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Attack of the Killer Track! is a series that explores tracks from artists from a variety of genres. Some of the tracks were singles, some of them were obscure b-sides or long forgotten album tracks. One thing is certain – all of them are killer tracks.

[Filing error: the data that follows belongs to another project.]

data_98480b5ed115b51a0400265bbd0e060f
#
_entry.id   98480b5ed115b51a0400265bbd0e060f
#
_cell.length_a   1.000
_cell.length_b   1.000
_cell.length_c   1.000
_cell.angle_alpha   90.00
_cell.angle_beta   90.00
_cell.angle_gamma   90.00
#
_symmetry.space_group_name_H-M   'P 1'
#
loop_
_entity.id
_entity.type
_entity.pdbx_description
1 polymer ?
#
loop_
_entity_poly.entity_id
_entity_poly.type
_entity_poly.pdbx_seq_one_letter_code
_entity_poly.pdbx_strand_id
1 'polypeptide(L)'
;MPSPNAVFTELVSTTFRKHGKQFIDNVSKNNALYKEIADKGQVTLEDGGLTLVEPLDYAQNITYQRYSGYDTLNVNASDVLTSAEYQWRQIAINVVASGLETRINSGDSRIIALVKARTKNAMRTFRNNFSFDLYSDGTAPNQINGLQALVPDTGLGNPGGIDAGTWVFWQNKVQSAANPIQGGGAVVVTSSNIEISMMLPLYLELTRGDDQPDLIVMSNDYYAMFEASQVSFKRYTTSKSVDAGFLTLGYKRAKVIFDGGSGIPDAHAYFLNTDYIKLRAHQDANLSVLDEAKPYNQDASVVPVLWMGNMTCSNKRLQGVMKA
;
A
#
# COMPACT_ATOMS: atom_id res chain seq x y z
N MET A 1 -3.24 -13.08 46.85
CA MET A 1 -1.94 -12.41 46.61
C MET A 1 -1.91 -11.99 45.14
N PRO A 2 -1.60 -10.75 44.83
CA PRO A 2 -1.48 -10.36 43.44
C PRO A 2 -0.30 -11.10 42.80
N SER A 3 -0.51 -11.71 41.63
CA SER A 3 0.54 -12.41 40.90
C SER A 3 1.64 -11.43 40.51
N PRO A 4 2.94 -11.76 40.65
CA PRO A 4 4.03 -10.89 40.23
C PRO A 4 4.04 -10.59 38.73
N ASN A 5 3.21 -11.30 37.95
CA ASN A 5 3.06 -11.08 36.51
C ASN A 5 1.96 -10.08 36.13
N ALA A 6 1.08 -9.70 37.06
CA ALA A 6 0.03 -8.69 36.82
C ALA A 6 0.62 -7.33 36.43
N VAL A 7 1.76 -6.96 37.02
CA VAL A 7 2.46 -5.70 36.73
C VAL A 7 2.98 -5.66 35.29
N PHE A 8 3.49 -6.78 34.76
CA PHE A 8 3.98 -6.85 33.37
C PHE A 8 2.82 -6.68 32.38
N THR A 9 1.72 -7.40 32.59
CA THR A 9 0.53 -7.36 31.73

The Doors can be a controversial topic among hip music lovers. Was Jim Morrison a drunken buffoon as some claimed?  (I’m thinking of Lester Bangs as played by Philip Seymour Hoffman, may he RIP) Or was he a beat poet visionary? I’ve always leaned towards the latter, even if some of the drunken ramblings bring a smile to my face with their incomprehensible meanings.  Unfortunately, the music can sometimes get overlooked; such is the shadow that Jim Morrison casts. This is another band whose catalog is almost beyond criticism for me – the 6 albums recorded with Morrison on vocals are strange, passionate, and timeless. “People Are Strange” was released as a single in September of 1967, hitting #12 on the US Hot 100 charts. The music is a nod towards European cabaret, lending the tune an otherworldly vibe. At just over 2 minutes, the band (that’s Ray Manzarek on keyboards, John Densmore on drums, and Robby Krieger on guitar) locks into a groove that is essential for the song to make its impact felt. Jim Morrison seems to be relaying the feeling of what it is like not to fit in, to exist neither here nor there. One of my favorite songs by The Doors, everything connects perfectly. Some of my favorite lines…“When you’re strange / Faces come out of the rain / When you’re strange / No one remembers your name / When you’re strange”….”People are strange / When you’re a stranger / Faces look ugly when you’re alone”

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